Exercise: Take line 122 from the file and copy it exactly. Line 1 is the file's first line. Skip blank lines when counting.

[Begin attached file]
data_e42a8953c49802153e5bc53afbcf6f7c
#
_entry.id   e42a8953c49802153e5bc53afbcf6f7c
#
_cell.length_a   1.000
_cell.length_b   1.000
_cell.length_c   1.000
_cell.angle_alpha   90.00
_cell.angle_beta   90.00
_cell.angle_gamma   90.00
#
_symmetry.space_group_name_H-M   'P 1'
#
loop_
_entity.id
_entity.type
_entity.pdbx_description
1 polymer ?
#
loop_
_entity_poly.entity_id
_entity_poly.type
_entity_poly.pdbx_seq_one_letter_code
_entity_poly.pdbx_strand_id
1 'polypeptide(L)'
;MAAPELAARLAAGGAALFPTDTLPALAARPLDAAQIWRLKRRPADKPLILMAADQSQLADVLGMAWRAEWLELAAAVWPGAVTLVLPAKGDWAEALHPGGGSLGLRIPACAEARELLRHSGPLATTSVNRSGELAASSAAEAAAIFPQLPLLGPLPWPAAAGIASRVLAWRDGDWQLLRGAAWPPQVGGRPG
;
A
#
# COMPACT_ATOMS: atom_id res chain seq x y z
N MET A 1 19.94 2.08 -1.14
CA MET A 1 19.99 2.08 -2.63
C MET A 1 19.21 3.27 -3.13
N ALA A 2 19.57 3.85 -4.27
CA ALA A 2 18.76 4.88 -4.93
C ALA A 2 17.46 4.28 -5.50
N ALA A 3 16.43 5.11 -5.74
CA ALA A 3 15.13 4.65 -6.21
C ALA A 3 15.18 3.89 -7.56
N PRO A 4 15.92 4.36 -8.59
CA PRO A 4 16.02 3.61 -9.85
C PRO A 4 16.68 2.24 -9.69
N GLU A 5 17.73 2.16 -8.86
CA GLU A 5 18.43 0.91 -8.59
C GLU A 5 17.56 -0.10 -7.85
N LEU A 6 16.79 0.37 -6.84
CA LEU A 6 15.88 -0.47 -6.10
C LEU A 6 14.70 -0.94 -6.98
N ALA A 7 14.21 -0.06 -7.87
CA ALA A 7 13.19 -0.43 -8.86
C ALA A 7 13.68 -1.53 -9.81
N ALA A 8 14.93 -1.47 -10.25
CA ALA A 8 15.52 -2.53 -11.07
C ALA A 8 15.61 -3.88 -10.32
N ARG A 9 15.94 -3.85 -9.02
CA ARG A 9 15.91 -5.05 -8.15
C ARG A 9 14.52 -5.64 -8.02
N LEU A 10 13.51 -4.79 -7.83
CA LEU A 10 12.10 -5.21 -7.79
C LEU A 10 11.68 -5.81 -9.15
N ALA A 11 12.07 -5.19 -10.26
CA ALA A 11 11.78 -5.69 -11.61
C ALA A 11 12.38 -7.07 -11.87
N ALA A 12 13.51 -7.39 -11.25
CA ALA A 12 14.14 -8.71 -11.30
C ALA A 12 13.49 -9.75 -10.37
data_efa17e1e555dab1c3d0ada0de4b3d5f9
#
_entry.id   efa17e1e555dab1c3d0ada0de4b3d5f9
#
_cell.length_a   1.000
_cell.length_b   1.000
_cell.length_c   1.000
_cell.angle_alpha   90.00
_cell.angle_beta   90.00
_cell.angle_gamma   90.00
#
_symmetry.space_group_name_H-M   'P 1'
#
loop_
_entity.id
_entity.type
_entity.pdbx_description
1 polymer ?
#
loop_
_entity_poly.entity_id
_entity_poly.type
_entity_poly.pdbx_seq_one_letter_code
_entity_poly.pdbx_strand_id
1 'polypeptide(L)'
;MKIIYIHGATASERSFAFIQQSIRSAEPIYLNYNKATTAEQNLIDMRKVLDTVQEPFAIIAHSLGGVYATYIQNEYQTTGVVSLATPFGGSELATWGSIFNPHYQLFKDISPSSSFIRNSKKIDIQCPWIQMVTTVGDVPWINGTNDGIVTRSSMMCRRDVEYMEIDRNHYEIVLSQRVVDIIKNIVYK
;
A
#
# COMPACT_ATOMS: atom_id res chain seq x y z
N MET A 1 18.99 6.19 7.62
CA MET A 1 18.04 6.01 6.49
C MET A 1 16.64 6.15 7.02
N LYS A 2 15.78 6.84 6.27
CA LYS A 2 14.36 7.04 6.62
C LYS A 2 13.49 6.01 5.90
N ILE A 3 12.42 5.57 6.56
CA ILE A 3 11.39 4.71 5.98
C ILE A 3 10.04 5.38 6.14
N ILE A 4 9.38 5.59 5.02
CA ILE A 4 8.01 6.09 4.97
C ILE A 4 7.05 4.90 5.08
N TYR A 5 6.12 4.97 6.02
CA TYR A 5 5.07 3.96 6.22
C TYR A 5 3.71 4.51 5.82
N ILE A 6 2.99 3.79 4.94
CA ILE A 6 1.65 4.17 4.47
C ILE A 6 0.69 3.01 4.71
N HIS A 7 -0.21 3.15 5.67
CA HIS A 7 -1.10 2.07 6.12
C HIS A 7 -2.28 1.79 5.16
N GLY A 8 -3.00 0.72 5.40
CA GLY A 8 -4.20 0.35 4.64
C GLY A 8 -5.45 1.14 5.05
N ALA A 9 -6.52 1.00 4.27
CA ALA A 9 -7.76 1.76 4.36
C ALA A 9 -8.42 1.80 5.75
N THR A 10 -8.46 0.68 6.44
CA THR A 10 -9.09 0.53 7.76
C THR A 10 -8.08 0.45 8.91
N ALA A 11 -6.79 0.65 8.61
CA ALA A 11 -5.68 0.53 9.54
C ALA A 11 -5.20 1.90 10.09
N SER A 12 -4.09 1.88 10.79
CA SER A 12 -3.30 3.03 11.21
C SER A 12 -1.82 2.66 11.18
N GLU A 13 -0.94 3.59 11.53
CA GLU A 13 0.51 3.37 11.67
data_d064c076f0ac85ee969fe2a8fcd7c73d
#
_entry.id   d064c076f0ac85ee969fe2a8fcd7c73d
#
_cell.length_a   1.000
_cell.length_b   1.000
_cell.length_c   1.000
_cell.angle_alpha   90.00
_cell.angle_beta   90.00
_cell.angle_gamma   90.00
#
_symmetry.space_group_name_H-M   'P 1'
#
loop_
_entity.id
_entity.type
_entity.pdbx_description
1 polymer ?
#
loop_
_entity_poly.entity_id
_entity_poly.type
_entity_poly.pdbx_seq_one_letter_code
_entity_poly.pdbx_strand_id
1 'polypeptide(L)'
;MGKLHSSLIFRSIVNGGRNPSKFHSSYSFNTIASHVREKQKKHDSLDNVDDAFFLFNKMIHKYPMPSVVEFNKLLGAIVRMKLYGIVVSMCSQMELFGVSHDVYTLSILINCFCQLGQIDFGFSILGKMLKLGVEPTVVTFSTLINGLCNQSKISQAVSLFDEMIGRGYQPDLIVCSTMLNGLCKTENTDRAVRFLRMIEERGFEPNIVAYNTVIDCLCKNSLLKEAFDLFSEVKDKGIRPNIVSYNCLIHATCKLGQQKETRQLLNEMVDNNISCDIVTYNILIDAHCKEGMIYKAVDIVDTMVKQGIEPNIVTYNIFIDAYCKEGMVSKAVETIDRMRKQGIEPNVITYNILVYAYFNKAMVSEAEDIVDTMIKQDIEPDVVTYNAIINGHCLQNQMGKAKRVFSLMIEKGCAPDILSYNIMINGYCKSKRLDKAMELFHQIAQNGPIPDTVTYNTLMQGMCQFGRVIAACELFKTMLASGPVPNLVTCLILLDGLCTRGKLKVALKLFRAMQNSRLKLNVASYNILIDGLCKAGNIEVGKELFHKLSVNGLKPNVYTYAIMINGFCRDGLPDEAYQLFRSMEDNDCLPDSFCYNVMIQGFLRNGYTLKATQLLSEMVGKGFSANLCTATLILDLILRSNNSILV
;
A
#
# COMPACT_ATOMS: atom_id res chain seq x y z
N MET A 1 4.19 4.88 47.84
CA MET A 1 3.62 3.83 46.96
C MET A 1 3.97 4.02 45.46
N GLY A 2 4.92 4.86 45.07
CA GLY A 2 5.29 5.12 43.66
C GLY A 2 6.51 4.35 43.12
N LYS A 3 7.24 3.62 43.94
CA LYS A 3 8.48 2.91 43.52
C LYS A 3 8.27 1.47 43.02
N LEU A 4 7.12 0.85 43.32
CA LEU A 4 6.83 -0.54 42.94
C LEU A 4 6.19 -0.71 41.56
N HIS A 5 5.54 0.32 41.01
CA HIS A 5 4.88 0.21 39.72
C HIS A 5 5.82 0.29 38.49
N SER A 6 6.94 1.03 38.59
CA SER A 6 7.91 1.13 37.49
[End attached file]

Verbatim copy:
CA ALA A 9 -7.76 1.76 4.36